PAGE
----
Sizing up Alabama's impact freshmen

August, 26, 2013
8/26/13
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TUSCALOOSA, Ala. -- They all look the part: long, lean, athletic. It's easy to see why they arrived in on campus with four or five stars assigned to their names.

On the practice field, Alabama's freshmen hardly look green. The country's No. 1-ranked class hasn't disappointed the eye test. Throughout fall camp, you could see their potential.

More importantly, though, you could begin to see where they might fit into the defending champion Crimson Tide's plans.

This year, not the next or the year after that, some Alabama's 25 scholarship freshmen will be called on to contribute, whether it's on special teams or in a more meaningful way on offense or defense.

Last season, 10 true freshmen played for Alabama. Amari Cooper and T.J. Yeldon headlined the group, but players such as Denzel Devall, Darren Lake and Geno Smith made a difference as well. Kenyan Drake carried the ball 42 times at tailback and Cyrus Jones totaled 364 all-purpose yards between playing wide receiver and returning punts.

Starting Saturday, we'll begin to see how many members of Alabama's 2013 signing class make a similar impact. After watching them develop over the past few months, here's our best guess.

Ready now

[+] EnlargeReuben Foster
Miller Safrit/ESPNFreshman linebacker Reuben Foster is getting more reps in practice.
WR Raheem Falkins: He's more than just the tallest wideout on the roster at 6-foot-4. The former three-star prospect from Louisiana has been a vacuum catching the football, impressing coaches and players alike. AJ McCarron said he's liked what he's seen. With his size, he could become a favorite target in short-yardage and red-zone situations.

ILB Reuben Foster: Saban has lauded the blue-chipper's progress throughout camp, noting a "tremendous amount of progress." He's been rewarded with increased reps to help cut down on the learning curve, and it looks as if he's made the most of it. Though he'll likely start out on special teams, don't be surprised if he makes his way into the rotation at inside linebacker early on.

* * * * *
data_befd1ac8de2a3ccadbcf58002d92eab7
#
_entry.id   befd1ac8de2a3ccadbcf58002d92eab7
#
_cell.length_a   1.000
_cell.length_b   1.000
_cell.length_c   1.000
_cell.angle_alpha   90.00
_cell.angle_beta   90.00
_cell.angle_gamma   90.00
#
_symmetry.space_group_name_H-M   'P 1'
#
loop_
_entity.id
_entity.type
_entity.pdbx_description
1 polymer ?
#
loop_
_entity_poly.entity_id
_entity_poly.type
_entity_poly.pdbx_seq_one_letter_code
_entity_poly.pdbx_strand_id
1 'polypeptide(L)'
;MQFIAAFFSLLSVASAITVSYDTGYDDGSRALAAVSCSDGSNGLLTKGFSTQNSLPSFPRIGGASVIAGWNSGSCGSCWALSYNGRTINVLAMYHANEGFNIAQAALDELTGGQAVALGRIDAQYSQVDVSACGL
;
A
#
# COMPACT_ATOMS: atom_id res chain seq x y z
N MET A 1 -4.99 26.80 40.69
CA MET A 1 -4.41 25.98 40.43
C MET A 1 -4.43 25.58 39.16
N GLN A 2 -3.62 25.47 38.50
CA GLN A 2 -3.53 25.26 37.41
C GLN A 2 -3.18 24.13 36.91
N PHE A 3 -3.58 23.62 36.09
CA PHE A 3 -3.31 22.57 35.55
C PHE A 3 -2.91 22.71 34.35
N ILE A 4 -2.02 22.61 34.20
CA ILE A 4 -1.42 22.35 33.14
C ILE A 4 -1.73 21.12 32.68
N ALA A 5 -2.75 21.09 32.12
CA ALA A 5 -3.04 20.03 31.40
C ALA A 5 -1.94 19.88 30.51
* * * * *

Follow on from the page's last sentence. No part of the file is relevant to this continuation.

TE/H O.J. Howard: He's shown signs of promise in the passing game, but the staff wants to see more. The 6-6, 237-pound Howard has all the gifts athletically to terrify defenses with his wide receiver speed and a power forward size. Even if he's a ways off in terms of his comfort level with the playbook, as Saban has indicated, it's hard to see the staff keeping him off the field.

OG Grant Hill: His name has consistently come up among those who have made an impression on his teammates. And he hasn't disappointed on the field, either. The former No. 1 offensive guard in the country has played some tackle, backing up Cyrus Kouandjio on the left side. Though he won't start, you have to expect injuries will happen in the SEC. Should Kouandjio or another lineman go down, the staff could be tempted to put Hill in.

LS Cole Mazza: With long-time snapper Carson Tinker gone, the specialist role is all Mazza's. On field goal attempts and punts, he'll be the one delivering the football.

Freshmen tailbacks: Not one or two, but all four of Alabama's coveted freshmen tailbacks are expected to play as rookies. Derrick Henry is likely the group's ringleader and is the most ready to contribute, but Altee Tenpenny and Tyren Jones have impressed as well. When Alvin Kamara returns from injury, he could be an added dimension to the offense, a scat-back type who can catch the ball out of the backfield or split out at wide receiver.